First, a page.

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'Malcolm' Debut On Z Channel

January 25, 1985|KEVIN THOMAS | Times Staff Writer

Watching the 1974 British film of David Halliwell's mid-60s play "Little Malcolm and His Struggle Against the Eunuchs," which makes its American premiere with a week of airings on Z Channel starting today at 2:30 p.m., it's possible to imagine why on the stage it was hailed as the first attempt to "show us, from the inside, what is bubbling beneath the Cavalier locks, the frosty scowls, the hairy great-coats and the military jeans of the new young."

It's even easier to see why the film version, underwritten by Beatle George Harrison, never received an American theatrical release. It has such great tedious stretches that it leaves the impression that adapter Derek Woodward never so much as trimmed a word from the play. That's a pity, because "Little Malcolm" is more timeless than most '60s protest pieces--and because John Hurt, David Warner and their co-stars really tear into their parts.

Hurt is a shaggy, disaffected North of England art student who catches up his pals (John McEnery, Raymond Platt)in an anarchic fantasy in which they're to kidnap their hated tutor and then blackmail him into destroying a fine painting which they are to steal. Warner, another student, joins in, though less unquestioningly. Hurt calls himself and his friends the Party of Dynamic Erection, rebelling against "eunuchy." Poor Hurt:he's a fiery speechifier in front of his discipiles but is absolutely tongue-tied in his every encounter with cool, blonde Rosalind Ayres. So much for "dynamic erections."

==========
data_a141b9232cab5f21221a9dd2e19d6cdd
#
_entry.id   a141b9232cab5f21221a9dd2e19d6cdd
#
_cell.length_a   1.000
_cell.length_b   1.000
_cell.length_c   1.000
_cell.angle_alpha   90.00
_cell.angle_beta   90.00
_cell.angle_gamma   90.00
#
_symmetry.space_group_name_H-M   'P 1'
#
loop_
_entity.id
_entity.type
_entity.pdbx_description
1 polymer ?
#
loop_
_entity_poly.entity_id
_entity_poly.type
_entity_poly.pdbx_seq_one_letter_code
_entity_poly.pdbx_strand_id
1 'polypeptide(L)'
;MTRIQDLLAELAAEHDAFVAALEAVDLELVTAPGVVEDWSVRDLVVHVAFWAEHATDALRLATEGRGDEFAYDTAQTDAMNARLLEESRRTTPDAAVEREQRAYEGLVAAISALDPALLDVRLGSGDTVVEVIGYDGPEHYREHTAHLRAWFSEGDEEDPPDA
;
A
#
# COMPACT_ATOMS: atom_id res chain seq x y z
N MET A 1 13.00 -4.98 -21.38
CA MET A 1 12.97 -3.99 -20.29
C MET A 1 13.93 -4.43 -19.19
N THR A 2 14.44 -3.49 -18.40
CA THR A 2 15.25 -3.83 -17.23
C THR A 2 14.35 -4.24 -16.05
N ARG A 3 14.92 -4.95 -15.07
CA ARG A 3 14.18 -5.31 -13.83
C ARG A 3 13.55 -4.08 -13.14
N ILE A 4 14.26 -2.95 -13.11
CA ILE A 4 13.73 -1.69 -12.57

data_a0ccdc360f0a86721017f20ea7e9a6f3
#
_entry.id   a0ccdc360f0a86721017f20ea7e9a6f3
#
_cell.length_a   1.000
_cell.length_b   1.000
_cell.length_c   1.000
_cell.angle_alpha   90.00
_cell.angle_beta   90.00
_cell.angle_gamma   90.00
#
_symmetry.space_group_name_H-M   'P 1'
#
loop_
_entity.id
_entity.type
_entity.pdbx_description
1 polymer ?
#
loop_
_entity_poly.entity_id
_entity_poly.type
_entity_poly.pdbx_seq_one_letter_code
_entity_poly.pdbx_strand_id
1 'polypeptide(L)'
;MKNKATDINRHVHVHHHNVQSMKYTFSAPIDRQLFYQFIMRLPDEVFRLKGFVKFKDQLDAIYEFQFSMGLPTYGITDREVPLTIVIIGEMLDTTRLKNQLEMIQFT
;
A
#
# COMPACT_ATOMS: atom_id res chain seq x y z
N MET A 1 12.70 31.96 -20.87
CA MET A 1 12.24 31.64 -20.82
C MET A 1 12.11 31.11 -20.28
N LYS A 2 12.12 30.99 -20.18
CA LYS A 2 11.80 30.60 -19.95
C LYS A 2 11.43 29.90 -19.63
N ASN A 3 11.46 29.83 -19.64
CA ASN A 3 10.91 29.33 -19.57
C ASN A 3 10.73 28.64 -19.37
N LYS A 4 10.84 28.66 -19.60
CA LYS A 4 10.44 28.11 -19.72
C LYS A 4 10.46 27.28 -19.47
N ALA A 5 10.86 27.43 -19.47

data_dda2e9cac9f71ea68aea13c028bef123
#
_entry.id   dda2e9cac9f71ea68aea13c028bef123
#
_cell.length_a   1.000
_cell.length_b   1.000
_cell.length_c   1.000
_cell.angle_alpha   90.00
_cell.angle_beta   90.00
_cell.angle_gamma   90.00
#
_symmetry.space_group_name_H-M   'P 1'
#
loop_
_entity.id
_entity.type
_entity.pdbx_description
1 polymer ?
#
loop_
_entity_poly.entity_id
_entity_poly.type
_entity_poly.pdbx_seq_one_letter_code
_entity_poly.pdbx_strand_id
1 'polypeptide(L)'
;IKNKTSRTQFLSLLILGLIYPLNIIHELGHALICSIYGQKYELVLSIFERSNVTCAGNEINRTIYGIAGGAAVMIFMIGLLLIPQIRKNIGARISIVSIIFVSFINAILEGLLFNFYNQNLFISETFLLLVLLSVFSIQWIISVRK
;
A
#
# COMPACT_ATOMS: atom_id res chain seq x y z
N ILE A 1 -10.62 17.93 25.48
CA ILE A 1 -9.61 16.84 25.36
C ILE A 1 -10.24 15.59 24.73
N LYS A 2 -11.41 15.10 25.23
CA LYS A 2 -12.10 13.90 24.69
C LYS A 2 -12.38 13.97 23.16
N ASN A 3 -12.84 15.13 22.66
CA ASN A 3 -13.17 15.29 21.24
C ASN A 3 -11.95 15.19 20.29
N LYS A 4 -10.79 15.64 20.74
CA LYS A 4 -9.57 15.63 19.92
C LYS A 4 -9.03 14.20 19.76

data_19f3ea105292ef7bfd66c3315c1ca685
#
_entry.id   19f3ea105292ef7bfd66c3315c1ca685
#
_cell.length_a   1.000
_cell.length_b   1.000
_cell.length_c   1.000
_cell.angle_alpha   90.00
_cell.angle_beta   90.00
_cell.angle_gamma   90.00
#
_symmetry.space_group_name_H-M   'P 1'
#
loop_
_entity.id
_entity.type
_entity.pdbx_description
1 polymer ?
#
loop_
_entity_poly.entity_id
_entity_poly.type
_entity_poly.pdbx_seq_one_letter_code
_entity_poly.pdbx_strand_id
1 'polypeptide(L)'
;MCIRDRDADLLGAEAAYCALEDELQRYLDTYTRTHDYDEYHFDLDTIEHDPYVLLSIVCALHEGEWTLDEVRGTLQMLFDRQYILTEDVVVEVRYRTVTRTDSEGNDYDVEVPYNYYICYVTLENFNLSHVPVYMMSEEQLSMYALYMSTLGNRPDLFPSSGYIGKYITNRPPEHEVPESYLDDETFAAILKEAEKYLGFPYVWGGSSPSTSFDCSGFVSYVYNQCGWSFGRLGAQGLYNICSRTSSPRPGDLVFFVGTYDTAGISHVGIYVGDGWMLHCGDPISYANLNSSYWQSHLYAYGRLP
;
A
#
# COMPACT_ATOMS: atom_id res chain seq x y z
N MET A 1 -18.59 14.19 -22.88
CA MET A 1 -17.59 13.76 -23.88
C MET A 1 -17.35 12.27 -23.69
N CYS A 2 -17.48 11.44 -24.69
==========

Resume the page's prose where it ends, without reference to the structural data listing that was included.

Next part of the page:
Hurt's fantasy-making becomes so repetitive--and so long-winded--that its wearying effect actually defeats its intention, which is to show the process by which Hurt et al (except the finally disenchanted Warner)get so carried away they've become dangerous. There are some splendid, eloquent Angry Man outbursts, but the best moment is a hilarious sexual fantasy conjured up by Warner.

"Little Malcolm," which was filmed largely--and rather too symbolically--in an old gashouse, was directed with as much energy as so much verbiage permitted by American expatriate Stuart Cooper, whose shorter films "Overlord" and "A Test of Violence" also screen this coming week on Z.

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